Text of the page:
Tuesday, September 7, 2010

The Lou Bin

Lou S. asked me to make him a Byzantine armour.  It had to look fourth century. And it had to meet or exceed SCA regulations.  It must also work like a charm.  Right oh then.


 Semi-articulated forearm guards

 Forearm guards are clamshell opening...they pivot open on the rivets under the elbow cop.  Big concession from the original is the wing. 

 The gorget is totally not Byzantine....even though I tried my best by incorporating a Roman Lion decoration.  OTOH, it will protect his neck. Interesting variations are the deep cutouts on the sides to allow Lou to swing his arm up overhead.

 I swept the top of the "chin" portion forward a lot to allow for greater comfort.  Nothing is as uncomfortable as a goget, and hopefully, this will be better than most.

 The back is beaten out to match his back since this gorget is designed to fit closely to his skin. 

 Four eyelets on each side.  Two for the arms. Two for adjustment.

 Click on this picture to see it full size.  this is the inspiration.  Below, you can see the upper arms based on the above picture.  Again, lots of eyelets, hopefully at least two of them will be suitable to lace to the elbow cops. 

Below are the shin pads.  If I had gone sixteen gauge for all of it, they would have weighed him down  something awful!  So I replaced part of the lower leg with leather.  Again with the Roman lions.  Would have been a site easier to make articulated knees...these only "look" easy!  Oh, and I made them from that pretty hot rolled steel.  If you look at them closely, you can see that I modeled the shin bone and the flares for the calf muscle.  

The third from the bottom picture is the inspiration for Lou's armour.  He called me up way back in February, and told me he wanted a Byzantine armour.  For SCA fighting.  "But Lou", I said, "Byzantine armour is not suitable for SCA combat...it is all open faces and scale and stuff which is good for bladed weapons, but not so good for SCA beatin' sticks!  Even the materials...they used light gauge brass and bronze, the SCA requires heavy sixteen gauge metal.  They didn't have gorgets and kidney belts and stuff.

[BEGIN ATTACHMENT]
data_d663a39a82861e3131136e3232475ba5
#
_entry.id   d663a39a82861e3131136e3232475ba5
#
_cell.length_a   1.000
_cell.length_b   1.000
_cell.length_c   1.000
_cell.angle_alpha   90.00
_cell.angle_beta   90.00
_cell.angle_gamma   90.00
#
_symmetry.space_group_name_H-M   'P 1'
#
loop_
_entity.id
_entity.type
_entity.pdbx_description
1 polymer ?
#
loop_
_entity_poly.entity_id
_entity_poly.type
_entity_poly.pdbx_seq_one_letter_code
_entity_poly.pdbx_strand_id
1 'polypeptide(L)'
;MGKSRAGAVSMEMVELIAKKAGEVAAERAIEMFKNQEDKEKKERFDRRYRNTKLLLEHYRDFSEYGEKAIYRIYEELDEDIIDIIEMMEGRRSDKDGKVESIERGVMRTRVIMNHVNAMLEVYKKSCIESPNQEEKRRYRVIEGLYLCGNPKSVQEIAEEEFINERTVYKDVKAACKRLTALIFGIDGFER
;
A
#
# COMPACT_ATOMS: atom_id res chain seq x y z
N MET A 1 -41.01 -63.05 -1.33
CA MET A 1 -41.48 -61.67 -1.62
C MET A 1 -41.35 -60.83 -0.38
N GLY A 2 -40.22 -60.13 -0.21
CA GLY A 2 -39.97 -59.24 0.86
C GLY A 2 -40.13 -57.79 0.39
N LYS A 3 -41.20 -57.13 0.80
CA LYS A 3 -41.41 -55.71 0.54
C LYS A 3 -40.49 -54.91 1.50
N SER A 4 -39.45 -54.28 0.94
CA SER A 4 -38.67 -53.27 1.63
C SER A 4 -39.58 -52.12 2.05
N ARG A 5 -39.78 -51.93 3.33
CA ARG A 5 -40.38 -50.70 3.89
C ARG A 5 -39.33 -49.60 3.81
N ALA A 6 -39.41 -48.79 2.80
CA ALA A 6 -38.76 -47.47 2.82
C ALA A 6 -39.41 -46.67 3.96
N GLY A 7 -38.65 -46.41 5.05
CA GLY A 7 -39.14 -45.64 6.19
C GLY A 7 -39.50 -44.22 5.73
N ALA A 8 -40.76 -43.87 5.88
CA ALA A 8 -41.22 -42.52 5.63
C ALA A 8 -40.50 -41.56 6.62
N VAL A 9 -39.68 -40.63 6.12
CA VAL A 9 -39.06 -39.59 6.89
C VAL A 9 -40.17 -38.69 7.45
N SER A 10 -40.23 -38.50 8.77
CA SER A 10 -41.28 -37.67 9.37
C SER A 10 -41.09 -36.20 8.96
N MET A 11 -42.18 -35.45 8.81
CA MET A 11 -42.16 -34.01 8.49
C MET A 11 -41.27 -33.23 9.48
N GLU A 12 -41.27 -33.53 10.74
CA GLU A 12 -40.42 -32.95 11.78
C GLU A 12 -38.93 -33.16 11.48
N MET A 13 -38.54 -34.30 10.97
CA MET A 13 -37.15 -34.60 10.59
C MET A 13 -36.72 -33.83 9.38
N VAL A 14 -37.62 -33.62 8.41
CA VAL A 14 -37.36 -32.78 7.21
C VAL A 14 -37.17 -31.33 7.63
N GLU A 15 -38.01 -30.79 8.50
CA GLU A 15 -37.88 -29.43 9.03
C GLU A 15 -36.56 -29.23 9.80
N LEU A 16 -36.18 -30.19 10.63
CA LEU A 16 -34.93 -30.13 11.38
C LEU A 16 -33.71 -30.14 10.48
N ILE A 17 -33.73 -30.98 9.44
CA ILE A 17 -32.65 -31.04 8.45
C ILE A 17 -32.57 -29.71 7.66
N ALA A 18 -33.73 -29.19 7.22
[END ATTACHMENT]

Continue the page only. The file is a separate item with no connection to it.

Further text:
Like a fool, I agreed that there might well be ways to make an SCA armour which will pass for Byzantine armour at first blush.  Almost every thing had to be invented from the ground up...this is not a normal armour!  The fact that there is no articulation on the joints is a serious problem.  There are no knee cops at all, just someting resembling shin pads.    The deep dishes take an inordinate amount of time.  I am not sure if they are SCA legal yet...they might need some flanges still, see if I can protect the sides of the knees.  
  These pieces are almost all the third incarnation, sometimes the fourth, since it takes a couple of tries to get them right. For every piece you see up here, there are two in the scrap pile!   The result by now is not too bad, and not so bad price wise.   Because Lou allowed me to take my time, they got done right. 

Now to see about how to get all those scales made into something which will meet SCA regulations.  Then it'll be done.


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